Could we have done more to get ourselves ready for launch? Honestly, I don’t think so. Neither of us have worked as long or as hard as we did with this project. Go Go Armadillo took eight, long, intensive months to complete. On the lead up to launch, we have sent a combined effort of over 2000 emails, 400 tweets and hundreds of Facebook messages to get people interested about the game. We worked through the night trying to secure reviews and articles and planning where to best spend our budget.

A desert scene in GGA

Later on in life, when I look back at our production of Go Go Armadillo, I can safely say I have no regrets. We tried our hardest and created the very best game we could. At the end of the day, what else can you ask for? Perhaps this is why we need to feel like an underdog, a Leonidas or Boadicea. We appoint ourselves as these heroes against the odds because when we look back at what we created, we need to know we were doing it for something.

But the war is not over yet... In the grand scheme of things it has only been 5 days, and while our morale may be low and our download figures even lower, we’re not going to let this be our Thermopylae. Stranger things have happened in this industry, and like any other Indie dev we all have a chance at success. So as we look forward to see what the next day of downloads bring, we must remember: we are all the underdogs in the mobile world, and sometimes, just sometimes, the underdogs win.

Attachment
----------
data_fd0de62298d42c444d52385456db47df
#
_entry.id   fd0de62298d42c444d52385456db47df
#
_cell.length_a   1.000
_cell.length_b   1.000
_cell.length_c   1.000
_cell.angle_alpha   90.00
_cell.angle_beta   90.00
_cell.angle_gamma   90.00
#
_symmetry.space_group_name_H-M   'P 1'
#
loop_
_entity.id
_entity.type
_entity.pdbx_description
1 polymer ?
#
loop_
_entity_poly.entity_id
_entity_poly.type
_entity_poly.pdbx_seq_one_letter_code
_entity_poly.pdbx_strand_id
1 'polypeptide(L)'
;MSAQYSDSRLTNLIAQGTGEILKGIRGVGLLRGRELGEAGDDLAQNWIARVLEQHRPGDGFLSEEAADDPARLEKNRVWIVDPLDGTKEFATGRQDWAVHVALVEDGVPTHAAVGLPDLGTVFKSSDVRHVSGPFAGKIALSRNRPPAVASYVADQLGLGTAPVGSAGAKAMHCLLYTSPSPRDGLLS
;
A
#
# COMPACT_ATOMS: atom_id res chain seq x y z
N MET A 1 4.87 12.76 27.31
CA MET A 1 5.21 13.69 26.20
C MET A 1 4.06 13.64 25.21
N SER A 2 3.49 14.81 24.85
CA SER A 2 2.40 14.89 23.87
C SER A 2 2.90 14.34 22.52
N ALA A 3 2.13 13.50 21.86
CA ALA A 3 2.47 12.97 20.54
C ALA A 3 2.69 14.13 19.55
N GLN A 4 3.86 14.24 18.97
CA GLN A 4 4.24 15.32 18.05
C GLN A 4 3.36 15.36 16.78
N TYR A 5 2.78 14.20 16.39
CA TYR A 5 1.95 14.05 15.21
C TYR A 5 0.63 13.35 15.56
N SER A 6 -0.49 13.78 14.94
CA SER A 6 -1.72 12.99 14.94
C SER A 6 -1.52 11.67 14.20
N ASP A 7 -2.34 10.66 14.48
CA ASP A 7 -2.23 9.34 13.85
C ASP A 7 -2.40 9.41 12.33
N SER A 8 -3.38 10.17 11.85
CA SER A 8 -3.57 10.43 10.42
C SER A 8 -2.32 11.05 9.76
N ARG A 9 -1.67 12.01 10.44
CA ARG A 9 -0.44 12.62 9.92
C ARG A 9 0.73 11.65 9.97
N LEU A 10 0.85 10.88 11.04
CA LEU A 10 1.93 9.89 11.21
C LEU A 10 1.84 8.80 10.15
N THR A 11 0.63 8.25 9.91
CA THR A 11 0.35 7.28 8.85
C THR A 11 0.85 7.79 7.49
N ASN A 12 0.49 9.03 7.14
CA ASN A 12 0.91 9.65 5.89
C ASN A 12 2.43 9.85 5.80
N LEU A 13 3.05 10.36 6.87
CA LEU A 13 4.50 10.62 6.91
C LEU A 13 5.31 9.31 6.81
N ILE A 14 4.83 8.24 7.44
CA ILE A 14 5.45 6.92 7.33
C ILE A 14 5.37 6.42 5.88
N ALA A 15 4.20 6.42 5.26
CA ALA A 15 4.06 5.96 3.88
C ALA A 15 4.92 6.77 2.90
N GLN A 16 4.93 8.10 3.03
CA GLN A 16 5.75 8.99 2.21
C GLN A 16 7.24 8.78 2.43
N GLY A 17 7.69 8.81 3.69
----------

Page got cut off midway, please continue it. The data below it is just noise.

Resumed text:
If this article interested you in our game, you can support the war effort here on both iOS and Android.


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Comments


Sean Mann
profile image
Hey Luke. Good article. We're in a similar boat as you, but our game (Sudoku In Space naplandgames.com/sudokuinspace) just went live this morning. It sounds as if you're doing everything everyone says to do and that's about what we do as well.
We didn't and aren't going to bother handing out business cards again. The first time we did it didn't seem to be worth the effort or even the money we spent on the cards.
Since we really don't have the money for much paid advertising we're trying some new things this time around:
We've spent a bit on Fiverr folks to help spread the word about the game on twitter and FB.
We're connecting with other devs in Chartboost to do direct deals and trade advertising space.
I'll see how those go.
We did install an analytics method to our app so we have real-time results of installs, which is nice, but Chartboost seems to keep up with the count quite well.
Anyway, just wanted to share our experience with you and ideas. Feel free to connect with us on Facebook (facebook.com/naplandgames) and maybe we can share more ideas in the future.
Your game looks great. I'm downloading it now :)

Luke Finlay-Maxwell
profile image
Hey Sean,

Firstly, thank you for downloading! Did you enjoy the game? In regards to your reply: we also found business cards to be a bit of a waste of time, it's just a lot of money for no guarantee. We've also used Fiverr but we didn't get good, if any, results from it. Let us know if Fiverr worked well for you?

We haven't ever used Chartboost but we will start investigating it now thanks for the tip! It's really nice to see we aren't the only ones out there who are facing these issues. Thank you again for the support it really means a lot to us and good luck with Sudoku in Space!